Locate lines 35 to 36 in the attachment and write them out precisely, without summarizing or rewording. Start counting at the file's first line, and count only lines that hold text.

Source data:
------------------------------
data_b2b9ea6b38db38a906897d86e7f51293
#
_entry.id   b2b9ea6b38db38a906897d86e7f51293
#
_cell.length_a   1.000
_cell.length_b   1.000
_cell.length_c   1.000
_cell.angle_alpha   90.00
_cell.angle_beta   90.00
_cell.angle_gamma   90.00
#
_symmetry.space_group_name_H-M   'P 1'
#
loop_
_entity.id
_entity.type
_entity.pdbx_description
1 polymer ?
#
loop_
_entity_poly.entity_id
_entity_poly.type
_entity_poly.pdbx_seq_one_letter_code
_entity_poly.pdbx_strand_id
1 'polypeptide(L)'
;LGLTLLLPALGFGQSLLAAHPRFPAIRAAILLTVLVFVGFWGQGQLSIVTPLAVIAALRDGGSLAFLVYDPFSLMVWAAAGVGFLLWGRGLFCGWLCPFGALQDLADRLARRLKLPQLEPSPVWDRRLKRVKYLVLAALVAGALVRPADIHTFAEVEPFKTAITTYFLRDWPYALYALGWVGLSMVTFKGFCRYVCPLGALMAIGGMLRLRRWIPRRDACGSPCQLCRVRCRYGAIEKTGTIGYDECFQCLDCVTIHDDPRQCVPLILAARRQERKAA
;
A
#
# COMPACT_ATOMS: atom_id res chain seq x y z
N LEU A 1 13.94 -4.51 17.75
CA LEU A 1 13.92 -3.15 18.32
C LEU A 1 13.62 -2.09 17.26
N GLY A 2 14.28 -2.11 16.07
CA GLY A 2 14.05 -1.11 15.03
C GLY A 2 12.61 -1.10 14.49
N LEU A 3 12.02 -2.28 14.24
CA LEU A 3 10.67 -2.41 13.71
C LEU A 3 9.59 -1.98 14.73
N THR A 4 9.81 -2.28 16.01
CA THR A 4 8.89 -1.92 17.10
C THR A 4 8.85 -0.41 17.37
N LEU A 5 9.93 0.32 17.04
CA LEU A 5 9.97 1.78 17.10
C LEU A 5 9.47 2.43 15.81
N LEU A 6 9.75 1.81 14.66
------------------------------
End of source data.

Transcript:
CA GLY A 2 14.05 -1.11 15.03
C GLY A 2 12.61 -1.10 14.49